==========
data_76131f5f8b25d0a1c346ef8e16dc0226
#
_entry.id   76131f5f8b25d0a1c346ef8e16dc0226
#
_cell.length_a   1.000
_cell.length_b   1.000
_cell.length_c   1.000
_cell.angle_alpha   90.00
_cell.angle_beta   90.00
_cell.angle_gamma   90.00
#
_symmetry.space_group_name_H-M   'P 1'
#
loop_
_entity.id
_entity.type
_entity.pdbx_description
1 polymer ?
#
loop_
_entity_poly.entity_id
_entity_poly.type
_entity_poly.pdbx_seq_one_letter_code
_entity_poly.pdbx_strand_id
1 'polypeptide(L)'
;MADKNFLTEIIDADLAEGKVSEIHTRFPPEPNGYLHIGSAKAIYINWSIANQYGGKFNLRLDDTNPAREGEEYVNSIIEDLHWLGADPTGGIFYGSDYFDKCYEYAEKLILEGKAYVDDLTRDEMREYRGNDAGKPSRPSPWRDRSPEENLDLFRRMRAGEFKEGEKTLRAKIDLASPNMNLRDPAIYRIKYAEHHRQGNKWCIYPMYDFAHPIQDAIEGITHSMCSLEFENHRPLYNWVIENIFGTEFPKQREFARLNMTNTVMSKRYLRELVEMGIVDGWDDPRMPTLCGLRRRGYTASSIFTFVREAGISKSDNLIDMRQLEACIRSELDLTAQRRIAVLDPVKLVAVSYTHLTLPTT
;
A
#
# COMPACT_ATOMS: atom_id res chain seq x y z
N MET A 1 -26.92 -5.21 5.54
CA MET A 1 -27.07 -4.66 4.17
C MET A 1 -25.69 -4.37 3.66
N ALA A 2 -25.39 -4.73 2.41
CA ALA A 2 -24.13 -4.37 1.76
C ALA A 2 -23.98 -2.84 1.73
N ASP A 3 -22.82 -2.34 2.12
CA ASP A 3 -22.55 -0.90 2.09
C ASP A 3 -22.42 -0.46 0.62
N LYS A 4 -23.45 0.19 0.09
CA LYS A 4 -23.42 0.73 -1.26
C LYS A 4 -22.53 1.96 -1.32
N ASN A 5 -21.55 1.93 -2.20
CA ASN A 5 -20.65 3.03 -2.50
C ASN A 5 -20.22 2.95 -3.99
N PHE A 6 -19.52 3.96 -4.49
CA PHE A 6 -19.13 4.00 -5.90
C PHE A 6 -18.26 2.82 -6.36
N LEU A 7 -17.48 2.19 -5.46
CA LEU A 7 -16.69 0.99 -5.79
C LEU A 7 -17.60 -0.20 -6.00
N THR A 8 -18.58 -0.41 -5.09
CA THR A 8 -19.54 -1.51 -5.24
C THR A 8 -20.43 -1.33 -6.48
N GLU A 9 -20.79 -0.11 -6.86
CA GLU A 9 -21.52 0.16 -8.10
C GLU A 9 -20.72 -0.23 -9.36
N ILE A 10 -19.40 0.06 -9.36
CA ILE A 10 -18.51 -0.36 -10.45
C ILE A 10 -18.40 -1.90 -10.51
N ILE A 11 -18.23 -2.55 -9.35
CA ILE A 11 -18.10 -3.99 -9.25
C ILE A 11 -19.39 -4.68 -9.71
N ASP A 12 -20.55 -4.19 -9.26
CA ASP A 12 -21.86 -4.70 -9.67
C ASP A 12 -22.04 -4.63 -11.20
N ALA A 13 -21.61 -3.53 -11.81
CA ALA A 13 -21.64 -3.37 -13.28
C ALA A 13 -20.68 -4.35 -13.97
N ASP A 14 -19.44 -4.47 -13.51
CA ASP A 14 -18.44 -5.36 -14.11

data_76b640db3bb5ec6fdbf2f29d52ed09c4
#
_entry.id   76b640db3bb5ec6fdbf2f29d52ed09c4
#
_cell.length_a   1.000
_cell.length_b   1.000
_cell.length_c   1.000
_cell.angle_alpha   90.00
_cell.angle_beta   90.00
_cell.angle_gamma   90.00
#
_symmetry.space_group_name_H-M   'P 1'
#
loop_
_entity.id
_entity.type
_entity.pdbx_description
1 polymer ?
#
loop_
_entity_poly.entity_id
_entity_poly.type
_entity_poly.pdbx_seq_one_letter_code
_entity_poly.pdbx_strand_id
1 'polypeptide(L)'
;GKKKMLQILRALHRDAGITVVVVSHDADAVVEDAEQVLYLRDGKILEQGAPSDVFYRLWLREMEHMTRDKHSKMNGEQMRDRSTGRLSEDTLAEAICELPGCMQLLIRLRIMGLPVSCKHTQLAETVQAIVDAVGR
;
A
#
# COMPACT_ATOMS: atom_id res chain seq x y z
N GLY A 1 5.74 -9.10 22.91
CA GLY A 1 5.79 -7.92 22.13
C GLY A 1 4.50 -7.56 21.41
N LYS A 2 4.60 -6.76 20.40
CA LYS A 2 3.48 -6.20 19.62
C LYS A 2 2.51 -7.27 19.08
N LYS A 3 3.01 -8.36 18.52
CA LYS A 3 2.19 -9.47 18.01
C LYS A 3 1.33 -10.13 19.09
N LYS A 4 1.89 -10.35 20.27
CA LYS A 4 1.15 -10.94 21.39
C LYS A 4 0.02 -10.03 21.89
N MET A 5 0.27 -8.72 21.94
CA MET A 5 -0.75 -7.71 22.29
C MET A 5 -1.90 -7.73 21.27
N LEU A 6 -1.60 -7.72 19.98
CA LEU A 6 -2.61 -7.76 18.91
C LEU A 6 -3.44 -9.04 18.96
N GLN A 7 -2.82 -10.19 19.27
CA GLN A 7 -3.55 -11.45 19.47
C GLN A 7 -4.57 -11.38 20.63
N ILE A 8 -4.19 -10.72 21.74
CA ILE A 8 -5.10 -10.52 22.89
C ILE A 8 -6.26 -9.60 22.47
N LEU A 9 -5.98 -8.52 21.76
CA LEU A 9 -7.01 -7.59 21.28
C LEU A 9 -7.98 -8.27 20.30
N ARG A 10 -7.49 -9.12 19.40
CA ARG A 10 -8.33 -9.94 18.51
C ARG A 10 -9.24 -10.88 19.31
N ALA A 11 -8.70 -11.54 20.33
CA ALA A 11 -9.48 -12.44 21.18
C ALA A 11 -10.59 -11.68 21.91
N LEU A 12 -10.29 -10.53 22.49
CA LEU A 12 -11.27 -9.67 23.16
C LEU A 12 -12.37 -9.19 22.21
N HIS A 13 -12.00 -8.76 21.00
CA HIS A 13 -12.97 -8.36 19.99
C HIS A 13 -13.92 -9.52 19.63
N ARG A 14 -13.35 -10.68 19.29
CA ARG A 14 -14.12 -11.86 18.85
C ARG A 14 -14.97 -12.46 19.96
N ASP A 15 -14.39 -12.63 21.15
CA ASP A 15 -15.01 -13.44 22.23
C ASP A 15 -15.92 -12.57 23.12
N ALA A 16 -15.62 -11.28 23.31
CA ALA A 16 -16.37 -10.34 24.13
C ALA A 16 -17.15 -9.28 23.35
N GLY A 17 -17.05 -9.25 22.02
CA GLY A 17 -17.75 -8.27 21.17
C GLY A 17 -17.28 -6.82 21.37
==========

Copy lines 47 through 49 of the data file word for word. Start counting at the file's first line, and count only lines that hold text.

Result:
CA PHE A 6 -19.13 4.00 -5.90
C PHE A 6 -18.26 2.82 -6.36
N LEU A 7 -17.48 2.19 -5.46